Choosing an excellent host 3 steps

Title:
Choosing an excellent host: 3 steps

Word Count:
1081

Summary:
Choosing a Web hosting services provider can be a challenge. There are literally thousands of companies that offer countless products and services. It can be a difficult task for a novice as well as for a seasoned professional, but it doesn’t have to be. We’ve broken the process down into three steps:


Keywords:
hosting, web hosting, top ten hosts, internet, google, company, web, design, domain name, free hosting, best hosting, free


Article Body:
Choosing a Web hosting services provider can be a challenge. There are literally thousands of companies that offer countless products and services. It can be a difficult task for a novice as well as for a seasoned professional, but it doesn’t have to be. We’ve broken the process down into three steps:

Step One: Free or Paid Hosting?
Step Two: Determine Expectations
Step Three: Compare Hosts in the Right Category

Step One: Free or Paid Hosting?
To Pay or Not To Pay?
A large percentage of Web sites are ‘free’ and posted by individuals for personal reasons. Typically, these sites are associated with one of the larger portals such as Yahoo or AOL and consist of a page or two with limited content. If you’re looking to put up a personal site like this, look no further than the solutions offered by these two companies. The tools and applications such as email, community interest portals and photo management software provided are straightforward and make setting your site up very easy.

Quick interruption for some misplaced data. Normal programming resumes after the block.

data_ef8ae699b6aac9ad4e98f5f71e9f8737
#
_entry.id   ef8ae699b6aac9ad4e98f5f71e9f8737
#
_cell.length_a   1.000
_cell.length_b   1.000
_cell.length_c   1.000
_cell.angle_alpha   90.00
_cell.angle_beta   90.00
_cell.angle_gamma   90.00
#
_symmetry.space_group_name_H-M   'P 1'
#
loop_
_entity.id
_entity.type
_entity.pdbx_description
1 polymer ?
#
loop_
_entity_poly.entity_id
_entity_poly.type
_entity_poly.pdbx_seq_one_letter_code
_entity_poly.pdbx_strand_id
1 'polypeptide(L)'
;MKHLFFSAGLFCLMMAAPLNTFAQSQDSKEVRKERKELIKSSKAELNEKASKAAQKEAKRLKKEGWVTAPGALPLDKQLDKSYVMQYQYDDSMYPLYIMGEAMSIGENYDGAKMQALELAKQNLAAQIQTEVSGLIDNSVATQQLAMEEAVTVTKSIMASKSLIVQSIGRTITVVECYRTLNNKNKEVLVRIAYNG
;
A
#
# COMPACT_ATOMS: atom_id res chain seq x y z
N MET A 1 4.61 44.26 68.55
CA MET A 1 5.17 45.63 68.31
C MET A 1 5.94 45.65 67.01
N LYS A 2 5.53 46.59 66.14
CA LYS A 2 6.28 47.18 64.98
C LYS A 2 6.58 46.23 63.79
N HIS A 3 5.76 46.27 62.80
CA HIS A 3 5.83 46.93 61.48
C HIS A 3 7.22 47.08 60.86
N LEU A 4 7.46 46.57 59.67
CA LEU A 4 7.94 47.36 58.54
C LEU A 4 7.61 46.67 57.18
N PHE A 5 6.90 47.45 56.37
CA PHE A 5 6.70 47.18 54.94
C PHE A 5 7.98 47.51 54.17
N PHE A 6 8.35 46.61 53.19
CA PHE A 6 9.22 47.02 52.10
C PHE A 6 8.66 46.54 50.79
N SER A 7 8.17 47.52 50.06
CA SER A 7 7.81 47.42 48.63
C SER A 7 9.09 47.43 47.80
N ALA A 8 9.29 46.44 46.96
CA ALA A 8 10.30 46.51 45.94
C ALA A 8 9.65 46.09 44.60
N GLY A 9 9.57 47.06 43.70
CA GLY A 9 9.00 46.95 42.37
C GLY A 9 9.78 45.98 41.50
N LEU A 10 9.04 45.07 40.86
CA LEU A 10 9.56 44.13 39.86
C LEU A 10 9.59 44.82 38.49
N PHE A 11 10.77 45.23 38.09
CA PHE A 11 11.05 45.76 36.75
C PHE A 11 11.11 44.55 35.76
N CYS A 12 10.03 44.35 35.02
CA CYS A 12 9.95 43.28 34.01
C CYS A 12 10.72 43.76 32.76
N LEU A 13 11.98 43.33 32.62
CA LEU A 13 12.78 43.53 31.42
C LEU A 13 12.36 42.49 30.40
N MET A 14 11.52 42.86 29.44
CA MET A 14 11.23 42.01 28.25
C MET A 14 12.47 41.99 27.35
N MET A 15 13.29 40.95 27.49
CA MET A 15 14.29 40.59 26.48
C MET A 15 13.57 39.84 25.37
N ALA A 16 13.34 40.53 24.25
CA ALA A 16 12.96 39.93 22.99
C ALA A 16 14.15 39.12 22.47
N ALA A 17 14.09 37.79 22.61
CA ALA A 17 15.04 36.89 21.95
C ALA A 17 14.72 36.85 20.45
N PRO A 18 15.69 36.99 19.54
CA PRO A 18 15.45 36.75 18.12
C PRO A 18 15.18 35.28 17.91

The downside to free hosting? Generally you'll have to put up with banner ads on your homepage or other ads you don’t get to pick. To be fair, it’s how these companies can afford to set up your infrastructure for free. All the same, you have no control over whose ad shows up on your site. If that’s unacceptable, a paid hosting solution (some start lower than $5/mo) might be your best bet. Some low cost solutionas are EasyCGI, IPower, and StartLogic.

Most Web hosting companies bundle services into a series of packages. The standard hosting service component is normally a bundle of disk storage space (where your site is stored) and bandwidth (the capacity for data transfer of a wired or wireless communication system.) In addition, hosting companies usually bundle email services with standard plans. The email service contains POP and IMAP solutions which direct email received through your site to desktop applications (Outlook® or Exchange®.) “Web-mail” is also provided to view and manage email through a Web browser.

Frequently, small businesses want a Web site that functions only as an online brochure that provides information about the business but not sell products. Standard packages are ideal if you’re building a simple brochure site. Additional service packages offer eCommerce, media intensive applications for video and audio sharing and dedicated servers, designed to back-up more complex business requirements. Paid solutions pretty much come down to whether you’re going to sell products and services online or just display information in a brochure format and what kind of customer and technical support you’ll require.

Step Two: Determine Expectations
You Get What you Pay For